It's a commonly known symptom of sleep apnoea, which is associated with risk of increased heart disease. But snoring may play a bigger role in cardiovascular disease than experts thought. A 2013 study found that even among patients without sleep apnoea, snoring was linked with the thickening of carotid arteries in the neck. Such damage is a precursor to stroke and heart attack. Snoring was more strongly associated with this (arterial) wall damage than smoking, high cholesterol or being overweight. Why? Snoring may damage the carotid arteries, which supply blood to the brain. "We think the arteries react to the vibration of the snoring, since they're very close to the throat," says study author Dr Kathleen Yaremchuk, chair, department of otolaryngology, head and neck surgery at Henry Ford Hospital in Detroit, USA.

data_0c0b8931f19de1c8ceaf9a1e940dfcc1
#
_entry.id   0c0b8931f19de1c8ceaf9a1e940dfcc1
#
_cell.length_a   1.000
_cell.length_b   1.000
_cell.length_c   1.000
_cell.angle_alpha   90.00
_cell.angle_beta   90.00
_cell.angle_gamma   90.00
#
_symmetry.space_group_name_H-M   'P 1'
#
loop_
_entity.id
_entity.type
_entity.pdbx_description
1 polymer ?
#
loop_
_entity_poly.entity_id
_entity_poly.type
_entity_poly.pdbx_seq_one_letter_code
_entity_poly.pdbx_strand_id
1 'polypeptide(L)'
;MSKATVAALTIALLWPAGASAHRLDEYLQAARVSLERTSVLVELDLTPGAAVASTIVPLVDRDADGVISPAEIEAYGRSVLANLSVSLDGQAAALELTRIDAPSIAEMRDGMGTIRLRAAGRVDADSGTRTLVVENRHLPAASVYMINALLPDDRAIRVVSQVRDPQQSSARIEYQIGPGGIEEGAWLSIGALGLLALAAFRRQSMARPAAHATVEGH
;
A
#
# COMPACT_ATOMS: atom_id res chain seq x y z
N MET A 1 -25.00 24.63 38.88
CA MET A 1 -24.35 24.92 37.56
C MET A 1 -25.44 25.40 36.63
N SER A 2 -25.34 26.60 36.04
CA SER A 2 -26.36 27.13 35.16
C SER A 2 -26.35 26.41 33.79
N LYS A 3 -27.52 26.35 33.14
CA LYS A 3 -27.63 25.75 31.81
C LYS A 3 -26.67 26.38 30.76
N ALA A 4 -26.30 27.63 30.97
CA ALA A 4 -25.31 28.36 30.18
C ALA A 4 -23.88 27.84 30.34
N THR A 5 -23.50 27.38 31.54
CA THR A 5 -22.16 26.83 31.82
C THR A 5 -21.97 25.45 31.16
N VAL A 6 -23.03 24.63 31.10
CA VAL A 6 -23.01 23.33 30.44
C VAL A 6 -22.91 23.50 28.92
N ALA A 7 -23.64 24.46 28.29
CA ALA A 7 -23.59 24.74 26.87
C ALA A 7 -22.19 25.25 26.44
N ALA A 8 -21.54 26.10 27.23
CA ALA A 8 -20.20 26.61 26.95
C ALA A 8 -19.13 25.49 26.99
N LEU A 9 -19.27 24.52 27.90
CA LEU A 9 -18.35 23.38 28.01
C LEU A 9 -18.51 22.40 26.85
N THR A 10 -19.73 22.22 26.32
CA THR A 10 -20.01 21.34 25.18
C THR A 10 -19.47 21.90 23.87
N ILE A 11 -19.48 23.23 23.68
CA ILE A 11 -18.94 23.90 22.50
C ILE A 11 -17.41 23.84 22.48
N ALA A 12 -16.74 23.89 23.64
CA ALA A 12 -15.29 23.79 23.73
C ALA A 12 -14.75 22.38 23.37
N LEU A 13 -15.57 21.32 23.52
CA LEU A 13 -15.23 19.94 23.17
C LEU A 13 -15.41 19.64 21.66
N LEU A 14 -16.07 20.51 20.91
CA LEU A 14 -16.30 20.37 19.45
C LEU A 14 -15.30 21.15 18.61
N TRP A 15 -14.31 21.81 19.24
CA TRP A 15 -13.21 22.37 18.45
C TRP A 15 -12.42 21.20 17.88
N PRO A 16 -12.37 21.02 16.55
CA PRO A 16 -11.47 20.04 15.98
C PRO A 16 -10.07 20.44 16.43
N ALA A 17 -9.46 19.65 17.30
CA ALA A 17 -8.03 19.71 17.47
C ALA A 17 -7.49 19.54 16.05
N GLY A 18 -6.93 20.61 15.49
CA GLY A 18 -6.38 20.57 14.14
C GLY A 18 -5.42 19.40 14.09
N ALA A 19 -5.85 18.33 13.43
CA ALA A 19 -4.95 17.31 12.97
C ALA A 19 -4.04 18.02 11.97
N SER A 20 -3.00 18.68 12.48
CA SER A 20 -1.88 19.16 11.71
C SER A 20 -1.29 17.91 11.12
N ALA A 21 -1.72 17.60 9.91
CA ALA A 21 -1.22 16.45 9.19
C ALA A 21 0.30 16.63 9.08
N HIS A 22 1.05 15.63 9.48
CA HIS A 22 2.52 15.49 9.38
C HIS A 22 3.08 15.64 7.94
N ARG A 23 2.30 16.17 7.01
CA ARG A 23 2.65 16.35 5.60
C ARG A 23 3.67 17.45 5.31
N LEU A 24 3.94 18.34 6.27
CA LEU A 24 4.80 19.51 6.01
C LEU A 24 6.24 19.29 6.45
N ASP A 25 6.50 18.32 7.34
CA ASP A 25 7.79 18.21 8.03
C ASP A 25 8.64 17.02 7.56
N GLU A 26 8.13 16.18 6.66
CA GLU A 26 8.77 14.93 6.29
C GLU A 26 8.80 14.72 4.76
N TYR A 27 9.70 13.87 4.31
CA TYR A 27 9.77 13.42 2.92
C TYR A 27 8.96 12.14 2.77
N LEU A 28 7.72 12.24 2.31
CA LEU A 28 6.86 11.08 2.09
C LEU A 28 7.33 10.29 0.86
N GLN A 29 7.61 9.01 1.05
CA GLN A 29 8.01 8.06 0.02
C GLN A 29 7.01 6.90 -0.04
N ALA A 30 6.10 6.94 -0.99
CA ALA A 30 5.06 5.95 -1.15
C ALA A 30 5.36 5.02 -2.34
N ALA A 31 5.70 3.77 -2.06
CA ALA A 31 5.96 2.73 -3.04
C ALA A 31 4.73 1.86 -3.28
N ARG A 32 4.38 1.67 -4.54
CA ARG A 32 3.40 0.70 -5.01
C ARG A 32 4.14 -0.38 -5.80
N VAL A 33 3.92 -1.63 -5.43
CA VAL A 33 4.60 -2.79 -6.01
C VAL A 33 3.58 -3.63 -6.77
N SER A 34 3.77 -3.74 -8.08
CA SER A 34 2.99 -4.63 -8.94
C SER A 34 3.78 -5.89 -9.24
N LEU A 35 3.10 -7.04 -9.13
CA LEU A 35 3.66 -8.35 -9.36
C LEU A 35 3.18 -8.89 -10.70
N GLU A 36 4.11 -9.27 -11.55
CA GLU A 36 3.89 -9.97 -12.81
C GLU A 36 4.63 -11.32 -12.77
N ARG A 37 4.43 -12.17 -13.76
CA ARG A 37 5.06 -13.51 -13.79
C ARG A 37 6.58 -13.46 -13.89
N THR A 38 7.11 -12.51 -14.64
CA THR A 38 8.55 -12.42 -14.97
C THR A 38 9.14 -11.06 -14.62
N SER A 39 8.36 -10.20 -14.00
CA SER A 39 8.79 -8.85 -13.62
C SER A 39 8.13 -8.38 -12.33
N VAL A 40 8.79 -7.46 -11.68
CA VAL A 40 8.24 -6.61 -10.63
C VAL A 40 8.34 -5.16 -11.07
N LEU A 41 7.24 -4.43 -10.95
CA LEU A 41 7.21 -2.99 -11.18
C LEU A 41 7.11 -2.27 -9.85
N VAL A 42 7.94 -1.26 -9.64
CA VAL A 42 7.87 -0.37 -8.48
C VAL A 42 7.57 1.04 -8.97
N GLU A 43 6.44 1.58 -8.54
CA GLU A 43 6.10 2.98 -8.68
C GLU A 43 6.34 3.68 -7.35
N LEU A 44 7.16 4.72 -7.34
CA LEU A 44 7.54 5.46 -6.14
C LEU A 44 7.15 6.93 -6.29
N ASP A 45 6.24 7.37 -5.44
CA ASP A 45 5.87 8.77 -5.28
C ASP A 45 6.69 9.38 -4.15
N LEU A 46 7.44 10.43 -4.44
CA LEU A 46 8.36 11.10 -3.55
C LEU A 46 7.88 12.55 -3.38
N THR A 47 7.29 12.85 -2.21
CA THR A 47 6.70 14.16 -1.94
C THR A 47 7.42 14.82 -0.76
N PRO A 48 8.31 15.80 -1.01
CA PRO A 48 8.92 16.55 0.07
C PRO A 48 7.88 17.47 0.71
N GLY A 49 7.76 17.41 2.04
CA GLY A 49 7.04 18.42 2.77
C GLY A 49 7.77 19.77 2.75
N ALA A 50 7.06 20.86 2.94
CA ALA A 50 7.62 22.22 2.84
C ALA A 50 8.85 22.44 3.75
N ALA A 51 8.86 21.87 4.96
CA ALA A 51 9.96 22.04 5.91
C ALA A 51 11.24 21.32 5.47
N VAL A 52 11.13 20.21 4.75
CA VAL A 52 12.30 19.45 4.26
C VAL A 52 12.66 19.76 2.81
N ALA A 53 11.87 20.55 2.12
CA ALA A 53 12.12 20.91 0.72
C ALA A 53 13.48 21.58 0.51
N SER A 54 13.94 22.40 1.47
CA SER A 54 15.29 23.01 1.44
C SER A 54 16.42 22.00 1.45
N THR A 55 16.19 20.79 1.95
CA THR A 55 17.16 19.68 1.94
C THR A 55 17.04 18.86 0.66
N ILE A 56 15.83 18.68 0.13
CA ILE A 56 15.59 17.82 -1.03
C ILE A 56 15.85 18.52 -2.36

Because snoring may signify some sort of obstruction in the airways, it can lead to reduced oxygen supply to the heart and brain, upping the risk of cardiac failure and strokes. Moreover, if your snoring is interfering with deep sleep, over time, it increases blood pressure, affecting your ticker, adds Dr Vikas Agrawal, senior ENT surgeon and sleep specialist, and former president of the Indian Association of Surgeons for Sleep Apnoea (IASSA). So, instead of dismissing snoring as a mere annoyance, seek medical attention, especially if you find yourself waking up tired even after eight hours of sleep. "Sometimes treating snoring can be as simple as changing your sleep position-avoiding sleeping on your back where gravity aids in creating obstructions. At other times, you may need CPAP [continuous positive airway pressure]-a mask that helps you breathe easily, or a minor corrective surgery to tackle the obstruction," Agrawal adds.